Saturday, March 20, 2010

VaBook10: Short Takes 4

While I anticipated attending four events at the Virginia Festival of the Book today, in the end I went to just two.

That might sound disappointing, but the two sessions were quite good. In fact, the second -- A Conversation from Left and Right: With Hendrik Hertzberg and Richard Brookhiser -- may have been the highlight of the festival.

That one, sponsored by the Sorensen Institute for Political Leadership at UVA and moderated by its executive director, Bob Gibson, offered a wide-ranging exploration of American governance and constitutional issues that could serve as a model for civil discussion between (as the event's title indicated) "left" and "right."

Here's what Bob Gibson had to say shortly after the program, held in the Culbreth Theatre on the grounds of the University of Virginia, ended:
I was also able to ask the two conversationalists, Hendrik Hertzberg and Richard Brookhiser (both, as Gibson noted, called "Rick"), to give their basic elevator speech about their most recent books.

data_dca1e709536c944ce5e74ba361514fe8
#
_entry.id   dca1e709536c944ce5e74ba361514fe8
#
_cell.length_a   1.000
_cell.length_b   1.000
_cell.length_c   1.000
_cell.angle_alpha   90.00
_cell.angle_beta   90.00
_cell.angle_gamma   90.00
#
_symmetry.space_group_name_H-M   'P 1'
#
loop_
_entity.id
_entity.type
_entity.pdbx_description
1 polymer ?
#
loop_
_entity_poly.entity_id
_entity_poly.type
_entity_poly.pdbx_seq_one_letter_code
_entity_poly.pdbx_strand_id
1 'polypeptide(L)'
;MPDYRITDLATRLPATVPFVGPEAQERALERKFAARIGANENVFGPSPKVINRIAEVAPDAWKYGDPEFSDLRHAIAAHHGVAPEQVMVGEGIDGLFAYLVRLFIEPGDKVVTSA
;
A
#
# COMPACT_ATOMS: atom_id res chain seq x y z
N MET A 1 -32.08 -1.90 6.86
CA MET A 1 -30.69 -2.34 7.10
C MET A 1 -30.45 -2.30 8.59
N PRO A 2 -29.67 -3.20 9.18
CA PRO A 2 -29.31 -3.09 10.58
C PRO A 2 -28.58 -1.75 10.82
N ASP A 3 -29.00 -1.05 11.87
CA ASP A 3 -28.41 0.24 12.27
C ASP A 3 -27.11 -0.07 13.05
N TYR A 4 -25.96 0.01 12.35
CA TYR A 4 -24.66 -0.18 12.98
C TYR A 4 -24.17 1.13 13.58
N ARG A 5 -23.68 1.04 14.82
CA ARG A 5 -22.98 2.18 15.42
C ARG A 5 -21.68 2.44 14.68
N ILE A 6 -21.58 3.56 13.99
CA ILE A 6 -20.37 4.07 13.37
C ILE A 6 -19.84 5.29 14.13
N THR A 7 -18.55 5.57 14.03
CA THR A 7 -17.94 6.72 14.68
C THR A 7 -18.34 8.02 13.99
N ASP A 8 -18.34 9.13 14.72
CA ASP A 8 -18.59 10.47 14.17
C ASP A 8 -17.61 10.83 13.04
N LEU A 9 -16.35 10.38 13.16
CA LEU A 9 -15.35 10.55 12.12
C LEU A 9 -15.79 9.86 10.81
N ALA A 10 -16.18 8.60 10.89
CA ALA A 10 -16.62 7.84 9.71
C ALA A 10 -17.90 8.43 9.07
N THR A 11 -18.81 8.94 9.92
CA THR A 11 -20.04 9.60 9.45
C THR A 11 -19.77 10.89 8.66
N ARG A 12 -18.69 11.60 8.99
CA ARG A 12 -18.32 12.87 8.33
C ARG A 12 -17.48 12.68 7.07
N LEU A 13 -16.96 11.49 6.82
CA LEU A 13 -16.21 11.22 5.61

National Review editor Brookhiser talked about his new memoir, Right Time, Right Place: Coming of Age with William F. Buckley Jr. and the Conservative Movement:
Hertzberg, a senior editor at The New Yorker, spoke with great affection about his new book about Barack Obama, called Obamanos!: The Birth of a New Political Era:
Earlier in the day, at the UVA Bookstore, the producers of the public radio program Backstory: With the American History Guys sponsored a panel featuring three historians. (Like the Virginia Festival of the Book, this radio show is underwritten by the Virginia Foundation for the Humanities.)

Tony Field, the show's producer, acted as moderator and said a few words about Backstory for the camera:
One of the panelists was Backstory's "20th Century Guy" Brian Balogh, who teaches at the University of Virginia and is the author of the new book about 19th-century America, A Government Out of Sight: The Mystery of National Authority in Nineteenth-Century America:
A second speaker also wrote a book about the 19th century, though a more discrete segment of it. Attorney David O. Stewart once worked on an impeachment case before the U.S. Senate and has now produced Impeached: The Trial of President Andrew Johnson and the Fight for Lincoln's Legacy:
The third speaker was Guian A. McKee, an historian at UVA's Miller Center for Public Affairs and author of The Problem of Jobs: Liberalism, Race, and Deindustrialization in Philadelphia:
Tomorrow is the last day of the book festival, with twelve programs remaining.

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